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Accountability

The Missing POW’s of America.

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In the movie Rambo: First Blood Part II, Sylvester Stallone’s character lands in Vietnam to rescue American POWs left behind after the conclusion of the war in 1973. Was this based in fact however? No, said successive US governments, starting from Richard Nixon’s Republican period, 1973. Sociology professors agreed, labeling the “MIA myth” as mass conservative hysteria, a psychological unwillingness to let go of Vietnam as a hopeless cause.

Yes, said an awful lot of US soldiers and intelligence agents, starting with US Marine Bobby Garfield.

Garfield was captured by the Viet Cong in 1965 and released in 1979 – that is, five years after the US government had assured the nation that all MIAs and POWs had been accounted for. Families of MIAs/POWs then asked the Pentagon for declassified documents about their loved ones – only for the Pentagon to reclassify these documents. When the wife of one MIA wrote to President Reagan, he replied that his administration had planned a rescue raid for the MIA by Green Berets under the command of Colonel Bo Gritz in 1981. Eh?

The official line was that no US MIA remained alive in Indochina. Some sense of the contradictions and denials of the White House was made by the authors Monika Jensen-Stevenson and William Stevenson in their 1990 book Kiss the Boys Goodbye. The Stevensons reported that Dr Henry Kissinger negotiated a secret clause in the Paris Peace Accord (which ended the war in Nam) whereby the US would pay North Vietnam $4 billion in reparations in return for POWs held by Hanoi.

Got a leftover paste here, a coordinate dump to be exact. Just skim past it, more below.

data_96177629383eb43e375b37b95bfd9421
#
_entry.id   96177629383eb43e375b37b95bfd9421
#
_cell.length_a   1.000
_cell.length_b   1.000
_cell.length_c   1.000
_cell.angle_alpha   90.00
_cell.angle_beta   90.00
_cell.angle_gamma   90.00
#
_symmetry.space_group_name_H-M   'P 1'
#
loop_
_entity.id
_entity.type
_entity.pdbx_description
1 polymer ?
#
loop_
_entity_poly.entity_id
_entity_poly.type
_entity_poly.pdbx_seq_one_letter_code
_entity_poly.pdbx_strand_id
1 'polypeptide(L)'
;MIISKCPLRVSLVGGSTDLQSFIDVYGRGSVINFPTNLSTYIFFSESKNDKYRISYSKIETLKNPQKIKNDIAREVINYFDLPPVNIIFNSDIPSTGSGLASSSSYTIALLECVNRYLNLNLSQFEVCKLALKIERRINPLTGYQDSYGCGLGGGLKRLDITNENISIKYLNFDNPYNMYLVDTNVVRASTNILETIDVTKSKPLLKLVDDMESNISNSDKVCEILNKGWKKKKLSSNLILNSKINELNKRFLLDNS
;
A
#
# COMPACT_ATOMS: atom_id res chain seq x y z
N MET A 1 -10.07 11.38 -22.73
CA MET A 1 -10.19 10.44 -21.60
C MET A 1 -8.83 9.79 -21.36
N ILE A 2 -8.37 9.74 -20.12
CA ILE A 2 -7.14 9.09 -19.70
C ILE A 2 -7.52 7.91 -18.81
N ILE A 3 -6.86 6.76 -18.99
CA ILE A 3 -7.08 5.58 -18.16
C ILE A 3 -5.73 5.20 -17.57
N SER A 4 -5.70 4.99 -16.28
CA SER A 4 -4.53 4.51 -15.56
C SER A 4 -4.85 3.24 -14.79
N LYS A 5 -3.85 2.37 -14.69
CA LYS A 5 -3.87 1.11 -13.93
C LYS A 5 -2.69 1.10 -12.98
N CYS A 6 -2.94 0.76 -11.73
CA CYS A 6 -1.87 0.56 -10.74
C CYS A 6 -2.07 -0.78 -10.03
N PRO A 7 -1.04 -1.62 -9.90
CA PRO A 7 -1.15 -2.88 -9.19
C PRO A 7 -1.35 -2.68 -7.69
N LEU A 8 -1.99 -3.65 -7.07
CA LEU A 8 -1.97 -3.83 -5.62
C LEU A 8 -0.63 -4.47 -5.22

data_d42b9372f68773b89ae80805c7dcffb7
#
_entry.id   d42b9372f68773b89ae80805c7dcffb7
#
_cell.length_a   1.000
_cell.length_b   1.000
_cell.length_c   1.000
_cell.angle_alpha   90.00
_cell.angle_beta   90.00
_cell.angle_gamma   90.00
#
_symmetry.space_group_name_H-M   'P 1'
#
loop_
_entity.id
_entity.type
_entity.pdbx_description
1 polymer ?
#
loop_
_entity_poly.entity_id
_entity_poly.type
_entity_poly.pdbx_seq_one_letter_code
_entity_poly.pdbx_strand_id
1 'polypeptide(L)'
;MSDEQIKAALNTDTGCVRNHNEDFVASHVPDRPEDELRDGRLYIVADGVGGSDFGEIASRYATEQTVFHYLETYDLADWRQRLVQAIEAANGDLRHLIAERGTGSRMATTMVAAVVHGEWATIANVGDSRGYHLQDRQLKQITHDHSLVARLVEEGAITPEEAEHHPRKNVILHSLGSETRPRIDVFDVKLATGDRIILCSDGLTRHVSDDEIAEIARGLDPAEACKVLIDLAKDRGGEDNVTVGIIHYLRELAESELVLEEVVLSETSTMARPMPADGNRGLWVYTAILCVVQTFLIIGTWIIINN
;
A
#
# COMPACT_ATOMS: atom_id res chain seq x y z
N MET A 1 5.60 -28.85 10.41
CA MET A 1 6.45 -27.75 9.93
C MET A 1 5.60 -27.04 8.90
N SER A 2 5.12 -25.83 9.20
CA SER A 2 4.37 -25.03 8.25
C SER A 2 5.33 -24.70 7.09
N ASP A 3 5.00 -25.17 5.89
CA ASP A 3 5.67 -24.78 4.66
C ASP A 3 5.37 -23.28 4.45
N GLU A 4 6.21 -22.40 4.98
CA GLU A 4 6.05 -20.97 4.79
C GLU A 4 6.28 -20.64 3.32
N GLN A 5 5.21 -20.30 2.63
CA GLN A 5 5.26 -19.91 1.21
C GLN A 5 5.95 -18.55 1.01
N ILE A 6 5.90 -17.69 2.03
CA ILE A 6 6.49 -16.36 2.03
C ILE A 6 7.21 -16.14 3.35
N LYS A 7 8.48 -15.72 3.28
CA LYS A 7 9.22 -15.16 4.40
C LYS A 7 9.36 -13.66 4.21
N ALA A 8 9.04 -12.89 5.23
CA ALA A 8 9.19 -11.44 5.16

The US then reneged on the reparations – and the POWs stayed in Vietnam. “We had thousands of Americans after the release of 1973,” a Vietnamese secret police chief informed the Stevensons. Confirmation of the Stevensons’ case came in 1992 with the testimony of Richard Allen before Senator John Kerry’s Senate Select Committee on the fate of the American MIA. Allen informed the Committee that in 1981 Vietnam had offered to free the POWs it still held – some dozens – if the US handed over the $4 billion it had originally promised.

The offer was rebuffed by the Reagan government because it was not willing to pay ransom money for hostages (a piece of high-mindedness that apparently ended at the border of Iran; in 1987 Reagan confessed on TV that he had traded arms for American hostages and funnelled the funds to the Contras in Nicaragua – see Iran-Contra Scandal). Some observers, however, considered that the Reagan rebuff was simply because his administration wanted to close down the MIA/POW issue for fear of exposing the US’s illegal operations in Laos, bordering Vietnam, where many POWs were believed held.

According to whistle-blowing CIA agents, there were any number of embarrassing schemes operated by the agency in Laos, from drug-running to arms sales, waiting to be turned into headline news by the media. Better, then, to sacrifice the POWs and keep newshound noses out of Laos. So John Rambo had it right.

There were MIAs/POWs left behind in Vietnam. Possibly a lot of them and they were left to die by White House Presidents.

Sadly, the chances of any POWs also being left alive today, after 30+ years of privation and imprisonment, are extreamly remote.

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